By Jody Hedlund, @JodyHedlund
Reviews are starting to roll in for my newest book, Unending Devotion, which officially released on Saturday, September 1.
I always hold my breath when I click on a blog review or other reader review sites. Because I never know what to expect. The book may resonate with some readers. But then others . . . well, not so much. In fact, sometimes the reviews are outright contradictory.
For example, one reader said this about Unending Devotion, "This was Hedlund's best book so far." Another said, "Good but not Hedlund's best."
Over the past few years, I've come to accept the contradictions and even the fact that some readers won't like my books at all. Every author gets mixed reviews. Even the very best authors of the very best books have readers who really love the book and readers who couldn't stand it.
If you've ever been involved in a critique partnership, entered a contest, or asked beta readers for input, you may have experienced the same kind of dichotomy—having some who adored your story and others who couldn't seem to find anything nice to say about it.
And your gut reaction might be a big, resounding, "HUH?!?" It's always hard to make sense of how people can view the same story with such varying opinions.
On the one hand, it's incredibly rewarding when someone really "gets" your story, when they understand the theme or the characters or the symbolism. When someone else connects to your story, you're filled with a "this is why I write" joy.
But when someone doesn't "get" our story, we can't help but wonder why? What happened? Did we really do something wrong? Or is the negative opinion just that—an opinion.
So what do we do when a critique partner, friend, or book reviewer doesn't like what we've written?
Recently a friend emailed me with that very problem. She said her critique partner (of two years) had read through her latest manuscript, and when she got the document back it was peppered with cynical, snarky comments that hurt her feelings (which is the makings of another post entirely—because anytime we critique for someone else, we need to stay as kind AND professional as possible while maintaining honesty.)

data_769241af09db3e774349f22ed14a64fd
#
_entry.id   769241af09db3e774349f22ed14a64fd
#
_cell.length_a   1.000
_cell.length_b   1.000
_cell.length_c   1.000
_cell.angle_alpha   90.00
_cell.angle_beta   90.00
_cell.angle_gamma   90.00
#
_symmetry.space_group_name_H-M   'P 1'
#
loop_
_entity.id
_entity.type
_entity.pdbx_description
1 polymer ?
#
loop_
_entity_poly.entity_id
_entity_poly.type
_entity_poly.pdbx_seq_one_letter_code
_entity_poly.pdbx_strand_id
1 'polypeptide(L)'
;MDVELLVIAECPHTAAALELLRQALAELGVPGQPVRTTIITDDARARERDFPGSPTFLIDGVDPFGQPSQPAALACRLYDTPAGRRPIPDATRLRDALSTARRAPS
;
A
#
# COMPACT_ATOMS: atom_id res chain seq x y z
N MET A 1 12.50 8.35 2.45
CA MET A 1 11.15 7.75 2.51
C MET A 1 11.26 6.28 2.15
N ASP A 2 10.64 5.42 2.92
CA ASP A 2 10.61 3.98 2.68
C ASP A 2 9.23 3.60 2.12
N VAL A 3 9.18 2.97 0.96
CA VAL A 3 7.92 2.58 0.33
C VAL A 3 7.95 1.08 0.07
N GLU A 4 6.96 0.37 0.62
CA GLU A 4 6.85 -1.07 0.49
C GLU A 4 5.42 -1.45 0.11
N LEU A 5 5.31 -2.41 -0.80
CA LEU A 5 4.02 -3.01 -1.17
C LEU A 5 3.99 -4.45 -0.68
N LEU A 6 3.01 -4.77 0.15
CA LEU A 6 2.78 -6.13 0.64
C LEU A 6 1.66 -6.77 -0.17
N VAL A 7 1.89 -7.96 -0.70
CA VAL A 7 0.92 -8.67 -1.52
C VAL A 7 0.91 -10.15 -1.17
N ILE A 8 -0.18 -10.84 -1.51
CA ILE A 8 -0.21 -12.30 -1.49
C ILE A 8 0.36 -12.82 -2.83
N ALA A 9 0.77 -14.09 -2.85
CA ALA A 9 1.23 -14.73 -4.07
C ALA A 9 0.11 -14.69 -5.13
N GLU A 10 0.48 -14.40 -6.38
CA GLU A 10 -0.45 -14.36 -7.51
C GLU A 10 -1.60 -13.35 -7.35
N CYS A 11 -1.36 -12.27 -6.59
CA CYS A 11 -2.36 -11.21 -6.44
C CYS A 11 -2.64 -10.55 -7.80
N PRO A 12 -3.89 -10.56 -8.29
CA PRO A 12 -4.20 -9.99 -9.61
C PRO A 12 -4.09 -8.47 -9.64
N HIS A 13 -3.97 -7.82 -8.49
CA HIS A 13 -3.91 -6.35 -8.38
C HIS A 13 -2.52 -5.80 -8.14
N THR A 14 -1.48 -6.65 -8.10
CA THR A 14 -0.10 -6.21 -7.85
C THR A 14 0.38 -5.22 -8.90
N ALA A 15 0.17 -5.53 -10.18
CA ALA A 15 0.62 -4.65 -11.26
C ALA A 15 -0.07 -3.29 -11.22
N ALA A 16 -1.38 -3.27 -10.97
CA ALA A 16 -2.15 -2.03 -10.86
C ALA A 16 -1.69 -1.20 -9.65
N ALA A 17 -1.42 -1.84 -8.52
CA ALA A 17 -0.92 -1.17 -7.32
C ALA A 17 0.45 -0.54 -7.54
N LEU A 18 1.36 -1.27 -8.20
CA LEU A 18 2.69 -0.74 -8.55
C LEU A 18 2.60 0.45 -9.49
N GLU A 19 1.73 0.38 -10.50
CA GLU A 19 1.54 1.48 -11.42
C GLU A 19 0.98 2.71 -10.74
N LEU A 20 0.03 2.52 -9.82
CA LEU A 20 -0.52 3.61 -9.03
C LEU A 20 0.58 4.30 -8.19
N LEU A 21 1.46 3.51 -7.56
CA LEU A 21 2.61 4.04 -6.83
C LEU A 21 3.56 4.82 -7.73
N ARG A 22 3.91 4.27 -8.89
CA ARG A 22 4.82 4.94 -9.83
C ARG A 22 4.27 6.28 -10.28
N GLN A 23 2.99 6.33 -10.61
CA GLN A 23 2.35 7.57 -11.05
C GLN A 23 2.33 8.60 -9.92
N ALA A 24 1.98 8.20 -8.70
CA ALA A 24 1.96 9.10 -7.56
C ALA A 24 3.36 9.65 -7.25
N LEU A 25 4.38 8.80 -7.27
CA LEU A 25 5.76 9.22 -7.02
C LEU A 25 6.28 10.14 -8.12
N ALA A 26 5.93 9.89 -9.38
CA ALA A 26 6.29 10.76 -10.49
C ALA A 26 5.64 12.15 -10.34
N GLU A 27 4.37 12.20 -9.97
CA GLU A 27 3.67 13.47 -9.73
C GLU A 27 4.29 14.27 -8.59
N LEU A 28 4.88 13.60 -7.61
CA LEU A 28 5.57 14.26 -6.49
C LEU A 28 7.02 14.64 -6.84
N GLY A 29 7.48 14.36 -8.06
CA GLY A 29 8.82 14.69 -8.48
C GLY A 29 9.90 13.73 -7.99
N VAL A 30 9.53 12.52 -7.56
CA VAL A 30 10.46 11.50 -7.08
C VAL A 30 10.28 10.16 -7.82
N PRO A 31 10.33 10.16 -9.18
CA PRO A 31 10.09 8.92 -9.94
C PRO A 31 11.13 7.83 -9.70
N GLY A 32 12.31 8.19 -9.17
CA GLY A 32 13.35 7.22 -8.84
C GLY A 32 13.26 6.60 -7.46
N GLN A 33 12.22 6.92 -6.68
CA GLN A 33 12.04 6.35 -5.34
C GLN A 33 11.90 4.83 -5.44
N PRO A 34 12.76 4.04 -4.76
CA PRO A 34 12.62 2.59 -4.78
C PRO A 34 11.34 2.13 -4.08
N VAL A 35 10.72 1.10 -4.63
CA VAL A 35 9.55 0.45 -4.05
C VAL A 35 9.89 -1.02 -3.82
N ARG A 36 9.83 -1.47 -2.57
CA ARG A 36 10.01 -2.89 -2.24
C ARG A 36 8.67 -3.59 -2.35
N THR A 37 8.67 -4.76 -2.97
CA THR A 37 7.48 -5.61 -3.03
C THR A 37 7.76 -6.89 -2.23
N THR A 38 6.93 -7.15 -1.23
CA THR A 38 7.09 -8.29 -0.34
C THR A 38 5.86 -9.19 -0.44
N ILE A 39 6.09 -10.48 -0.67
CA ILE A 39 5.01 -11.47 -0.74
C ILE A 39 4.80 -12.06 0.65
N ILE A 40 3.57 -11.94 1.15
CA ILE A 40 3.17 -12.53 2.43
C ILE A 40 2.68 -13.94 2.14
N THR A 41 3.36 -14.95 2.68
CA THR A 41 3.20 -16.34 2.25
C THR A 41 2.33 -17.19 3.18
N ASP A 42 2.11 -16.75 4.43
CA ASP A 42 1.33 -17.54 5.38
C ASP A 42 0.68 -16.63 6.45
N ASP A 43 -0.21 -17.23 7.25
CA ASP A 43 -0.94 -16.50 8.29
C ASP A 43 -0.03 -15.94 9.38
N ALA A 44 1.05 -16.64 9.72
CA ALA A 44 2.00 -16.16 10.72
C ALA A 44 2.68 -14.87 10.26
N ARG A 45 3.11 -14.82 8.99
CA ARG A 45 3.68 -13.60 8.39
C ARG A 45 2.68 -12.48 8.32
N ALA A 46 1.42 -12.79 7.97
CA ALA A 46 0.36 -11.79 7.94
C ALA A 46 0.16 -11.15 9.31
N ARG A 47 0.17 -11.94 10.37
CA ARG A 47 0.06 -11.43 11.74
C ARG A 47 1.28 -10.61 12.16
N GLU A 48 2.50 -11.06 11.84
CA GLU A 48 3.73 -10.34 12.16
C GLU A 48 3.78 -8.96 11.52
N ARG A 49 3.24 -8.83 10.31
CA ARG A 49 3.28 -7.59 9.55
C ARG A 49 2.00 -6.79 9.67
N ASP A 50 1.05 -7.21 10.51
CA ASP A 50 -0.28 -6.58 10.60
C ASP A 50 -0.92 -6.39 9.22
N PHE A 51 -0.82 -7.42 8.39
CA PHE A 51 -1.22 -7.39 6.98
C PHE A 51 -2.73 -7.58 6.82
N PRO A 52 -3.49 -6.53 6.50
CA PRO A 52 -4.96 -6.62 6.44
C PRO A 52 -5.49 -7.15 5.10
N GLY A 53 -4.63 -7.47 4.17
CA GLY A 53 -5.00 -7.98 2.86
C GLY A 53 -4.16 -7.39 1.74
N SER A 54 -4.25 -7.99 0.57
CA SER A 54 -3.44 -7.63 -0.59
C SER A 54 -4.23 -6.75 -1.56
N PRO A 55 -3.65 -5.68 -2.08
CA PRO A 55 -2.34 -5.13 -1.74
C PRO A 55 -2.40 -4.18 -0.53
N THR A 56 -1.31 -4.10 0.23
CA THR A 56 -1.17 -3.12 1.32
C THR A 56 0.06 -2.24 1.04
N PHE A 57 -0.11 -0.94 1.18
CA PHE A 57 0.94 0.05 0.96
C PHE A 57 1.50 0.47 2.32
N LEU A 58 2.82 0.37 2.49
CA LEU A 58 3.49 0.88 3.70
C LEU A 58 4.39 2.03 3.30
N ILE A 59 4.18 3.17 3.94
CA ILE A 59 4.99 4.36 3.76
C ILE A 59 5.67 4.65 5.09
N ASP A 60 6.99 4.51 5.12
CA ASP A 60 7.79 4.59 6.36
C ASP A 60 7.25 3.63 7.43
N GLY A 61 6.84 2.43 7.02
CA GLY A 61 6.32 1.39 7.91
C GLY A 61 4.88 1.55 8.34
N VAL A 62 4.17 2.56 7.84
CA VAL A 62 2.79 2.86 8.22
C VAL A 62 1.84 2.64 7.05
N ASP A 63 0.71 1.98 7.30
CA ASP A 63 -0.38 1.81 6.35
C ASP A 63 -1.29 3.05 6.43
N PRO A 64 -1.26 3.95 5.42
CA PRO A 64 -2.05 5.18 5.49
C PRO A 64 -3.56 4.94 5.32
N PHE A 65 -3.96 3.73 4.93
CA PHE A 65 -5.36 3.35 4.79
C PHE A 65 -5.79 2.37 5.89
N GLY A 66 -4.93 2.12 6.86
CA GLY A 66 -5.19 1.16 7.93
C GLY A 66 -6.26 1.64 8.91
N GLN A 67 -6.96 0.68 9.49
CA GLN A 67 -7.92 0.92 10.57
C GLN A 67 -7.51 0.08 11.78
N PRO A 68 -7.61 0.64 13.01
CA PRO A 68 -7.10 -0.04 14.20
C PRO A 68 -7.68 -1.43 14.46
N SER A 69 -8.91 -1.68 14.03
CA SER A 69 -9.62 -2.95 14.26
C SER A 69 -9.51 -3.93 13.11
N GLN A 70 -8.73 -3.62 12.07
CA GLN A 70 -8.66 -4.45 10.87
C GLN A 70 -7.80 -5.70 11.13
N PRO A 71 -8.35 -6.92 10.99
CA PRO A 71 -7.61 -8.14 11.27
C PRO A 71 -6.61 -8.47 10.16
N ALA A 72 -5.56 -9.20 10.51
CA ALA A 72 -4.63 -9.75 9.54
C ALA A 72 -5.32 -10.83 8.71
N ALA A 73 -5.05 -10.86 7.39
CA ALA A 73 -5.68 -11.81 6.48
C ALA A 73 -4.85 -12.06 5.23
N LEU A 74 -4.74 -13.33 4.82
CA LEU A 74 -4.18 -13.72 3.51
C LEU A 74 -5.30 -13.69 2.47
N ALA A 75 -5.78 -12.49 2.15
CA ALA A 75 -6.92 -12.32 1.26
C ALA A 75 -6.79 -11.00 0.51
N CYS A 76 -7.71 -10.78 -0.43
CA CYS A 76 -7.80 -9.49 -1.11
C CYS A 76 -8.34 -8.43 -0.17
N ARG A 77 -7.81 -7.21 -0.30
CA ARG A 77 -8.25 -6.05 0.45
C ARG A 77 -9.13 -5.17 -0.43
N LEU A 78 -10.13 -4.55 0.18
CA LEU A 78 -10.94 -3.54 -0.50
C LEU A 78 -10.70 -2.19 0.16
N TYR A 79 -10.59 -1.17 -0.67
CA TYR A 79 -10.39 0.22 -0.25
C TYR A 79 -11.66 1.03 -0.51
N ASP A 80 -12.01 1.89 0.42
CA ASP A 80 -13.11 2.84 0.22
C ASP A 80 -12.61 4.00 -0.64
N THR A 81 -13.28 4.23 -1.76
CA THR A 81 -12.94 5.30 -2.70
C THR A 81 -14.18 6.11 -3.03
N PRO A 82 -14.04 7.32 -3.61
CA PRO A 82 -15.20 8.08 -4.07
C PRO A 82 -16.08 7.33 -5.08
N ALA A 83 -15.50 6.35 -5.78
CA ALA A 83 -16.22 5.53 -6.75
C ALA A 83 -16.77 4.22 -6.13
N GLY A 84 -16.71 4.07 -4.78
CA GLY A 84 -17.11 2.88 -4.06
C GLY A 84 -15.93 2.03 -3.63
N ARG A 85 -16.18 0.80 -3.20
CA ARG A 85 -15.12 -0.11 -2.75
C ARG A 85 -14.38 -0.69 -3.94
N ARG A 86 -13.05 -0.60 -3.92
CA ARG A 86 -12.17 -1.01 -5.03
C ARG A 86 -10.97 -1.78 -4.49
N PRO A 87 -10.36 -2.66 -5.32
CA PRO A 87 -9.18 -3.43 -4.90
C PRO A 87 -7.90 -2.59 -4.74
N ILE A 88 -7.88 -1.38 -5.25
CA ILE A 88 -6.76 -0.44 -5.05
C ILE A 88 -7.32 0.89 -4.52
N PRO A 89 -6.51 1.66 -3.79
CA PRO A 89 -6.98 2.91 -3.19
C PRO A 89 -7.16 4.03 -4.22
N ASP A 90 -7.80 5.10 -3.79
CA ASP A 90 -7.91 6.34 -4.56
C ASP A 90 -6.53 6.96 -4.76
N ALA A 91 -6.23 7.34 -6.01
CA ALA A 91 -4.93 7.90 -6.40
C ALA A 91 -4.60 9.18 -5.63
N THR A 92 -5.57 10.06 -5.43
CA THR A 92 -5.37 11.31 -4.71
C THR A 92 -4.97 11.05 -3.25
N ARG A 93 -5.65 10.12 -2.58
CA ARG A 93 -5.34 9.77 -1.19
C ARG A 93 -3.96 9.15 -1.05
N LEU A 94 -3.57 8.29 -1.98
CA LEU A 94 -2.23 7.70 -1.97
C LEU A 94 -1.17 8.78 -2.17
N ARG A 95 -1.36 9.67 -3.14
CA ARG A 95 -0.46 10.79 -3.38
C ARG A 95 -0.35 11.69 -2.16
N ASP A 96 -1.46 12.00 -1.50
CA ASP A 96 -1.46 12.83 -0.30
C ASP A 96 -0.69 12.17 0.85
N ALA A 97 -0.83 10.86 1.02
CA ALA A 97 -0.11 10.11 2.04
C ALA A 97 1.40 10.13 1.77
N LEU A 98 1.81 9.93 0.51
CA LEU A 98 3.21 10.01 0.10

The bottom line is that my friend didn't feel like her CP "got" her story.
So who's at fault? Did the manuscript have legitimate problems? Or was the CP being too subjective and interjecting too much of herself into the reading?
I believe the answer is "a little bit of both."
1. Many times our readers DO have legitimate concerns. If something doesn't resonate with a reader or especially multiple readers, we need to ask ourselves why. If we're writing stories we hope others will enjoy (versus simply writing for our own pleasure), then we'll need to continually try to understand what our target readers like the most.
I'm still learning how to please my genre readers. I look at what seems to work for other popular authors within my genre, asking myself what they did that resonated with their readers and how I can apply that to my own unique style of writing. I'm not copying them, but I'm studying reader expectations for my genre and attempting to discover what kinds of techniques give readers the best reading experience.
2. But our readers are subjective too. We're all unique and thus have different reading tastes. Someone may like that my new book is centered around white slavery and others may be completely turned off by such a serious topic. Some readers may appreciate that my book is filled with page after page of drama, while others might want a slower pace. Some might like a feisty heroine, while some might not be able to relate to her.
One of the best ways to determine what's subjective is to have a really good grasp of our genres. We should read and study everything being published within our genres. Then we can become intimately familiar with the techniques that are essential and what things are more negotiable.
For example, romances are most satisfying when the relational tension is kept high throughout the book. Readers count on a happily-ever-after. They want to know the couple will eventually get together, but readers don't want the couple to get together too soon. They want to be kept guessing how the couple will overcome all the obstacles keeping them apart.
My Summary: We can't always please everyone with our stories. But our goal should be to reach a point where we're pleasing as many of our readers as possible.
How about you? Have you experienced contradictory feedback on your writing? How did you determine which feedback to follow?
*Photo Credit: flickr CollegeDegrees360
Want to learn some of my deepest, darkest secrets? ;-) During the month of September, I'll be sharing secrets about myself during my "Fun Secrets" Blog Tour. On each blog stop, I'll also be giving away a signed copy of my newest release, Unending Devotion:
Wednesday, Sept. 5: Secret #3: My participation in a history-making moment. Deanna Rupp’s blog
Friday, Sept. 7: Secret #4: My hardest life experience so far. Katie Ganshert’s blog
For a list of all my secrets, check out my Events Page!
© All the articles in this blog are copyrighted and may not be used without prior written consent from the author. You may quote without permission if you give proper credit and links. Thank you!